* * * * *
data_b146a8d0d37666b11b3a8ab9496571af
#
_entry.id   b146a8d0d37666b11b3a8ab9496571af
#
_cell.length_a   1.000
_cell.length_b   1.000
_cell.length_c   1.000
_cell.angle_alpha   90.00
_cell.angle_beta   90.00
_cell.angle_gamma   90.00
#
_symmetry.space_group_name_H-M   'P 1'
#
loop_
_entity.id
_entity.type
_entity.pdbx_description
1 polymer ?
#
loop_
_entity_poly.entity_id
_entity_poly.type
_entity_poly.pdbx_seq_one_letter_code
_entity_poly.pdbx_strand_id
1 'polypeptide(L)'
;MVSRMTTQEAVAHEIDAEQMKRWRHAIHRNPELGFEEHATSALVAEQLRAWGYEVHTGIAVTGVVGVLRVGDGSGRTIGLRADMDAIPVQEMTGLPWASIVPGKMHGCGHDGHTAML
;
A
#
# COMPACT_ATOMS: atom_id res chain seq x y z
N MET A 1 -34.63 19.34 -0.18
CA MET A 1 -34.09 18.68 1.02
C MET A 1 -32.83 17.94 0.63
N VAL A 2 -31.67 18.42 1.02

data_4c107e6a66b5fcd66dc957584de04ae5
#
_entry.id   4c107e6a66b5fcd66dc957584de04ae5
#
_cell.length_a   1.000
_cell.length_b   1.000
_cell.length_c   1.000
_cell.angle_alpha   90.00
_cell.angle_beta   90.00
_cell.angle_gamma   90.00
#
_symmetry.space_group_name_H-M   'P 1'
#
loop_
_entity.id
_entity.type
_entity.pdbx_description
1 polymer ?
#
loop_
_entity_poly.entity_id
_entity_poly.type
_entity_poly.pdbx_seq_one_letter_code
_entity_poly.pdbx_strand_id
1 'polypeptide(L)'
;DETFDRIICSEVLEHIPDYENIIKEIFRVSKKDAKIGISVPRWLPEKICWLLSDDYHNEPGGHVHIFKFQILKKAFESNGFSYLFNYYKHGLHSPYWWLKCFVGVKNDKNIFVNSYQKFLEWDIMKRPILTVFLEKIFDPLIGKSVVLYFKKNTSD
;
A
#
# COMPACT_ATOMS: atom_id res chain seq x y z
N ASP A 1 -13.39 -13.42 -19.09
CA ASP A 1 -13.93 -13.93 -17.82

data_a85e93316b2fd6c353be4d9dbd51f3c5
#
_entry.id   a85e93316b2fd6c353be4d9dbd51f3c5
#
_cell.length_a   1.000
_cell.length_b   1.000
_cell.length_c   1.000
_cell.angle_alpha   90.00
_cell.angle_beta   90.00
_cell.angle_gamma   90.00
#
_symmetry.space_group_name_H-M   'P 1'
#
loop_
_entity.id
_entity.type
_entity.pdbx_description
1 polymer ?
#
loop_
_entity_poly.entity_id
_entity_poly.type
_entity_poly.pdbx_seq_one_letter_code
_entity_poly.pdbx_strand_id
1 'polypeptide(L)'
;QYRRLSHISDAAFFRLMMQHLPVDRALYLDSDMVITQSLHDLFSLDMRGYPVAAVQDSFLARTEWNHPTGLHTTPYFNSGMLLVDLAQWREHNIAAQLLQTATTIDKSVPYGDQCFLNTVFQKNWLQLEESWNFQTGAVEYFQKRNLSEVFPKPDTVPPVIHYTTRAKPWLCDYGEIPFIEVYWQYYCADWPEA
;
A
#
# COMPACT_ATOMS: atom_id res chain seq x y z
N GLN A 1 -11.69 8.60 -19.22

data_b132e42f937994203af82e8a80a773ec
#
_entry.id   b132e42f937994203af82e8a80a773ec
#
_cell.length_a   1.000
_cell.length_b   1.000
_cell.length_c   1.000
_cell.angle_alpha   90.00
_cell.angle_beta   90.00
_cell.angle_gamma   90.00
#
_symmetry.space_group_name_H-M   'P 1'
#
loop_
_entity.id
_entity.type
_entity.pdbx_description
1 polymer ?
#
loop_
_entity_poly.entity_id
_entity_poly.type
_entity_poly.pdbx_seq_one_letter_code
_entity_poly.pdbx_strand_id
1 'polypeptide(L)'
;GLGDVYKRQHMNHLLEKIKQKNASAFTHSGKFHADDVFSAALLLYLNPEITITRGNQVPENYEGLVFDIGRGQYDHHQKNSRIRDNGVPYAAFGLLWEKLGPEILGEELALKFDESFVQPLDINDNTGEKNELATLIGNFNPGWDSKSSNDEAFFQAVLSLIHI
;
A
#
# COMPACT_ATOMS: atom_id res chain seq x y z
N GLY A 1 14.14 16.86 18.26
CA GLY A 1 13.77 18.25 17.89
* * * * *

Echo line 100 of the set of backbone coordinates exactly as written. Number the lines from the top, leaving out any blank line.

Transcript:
_entry.id   b132e42f937994203af82e8a80a773ec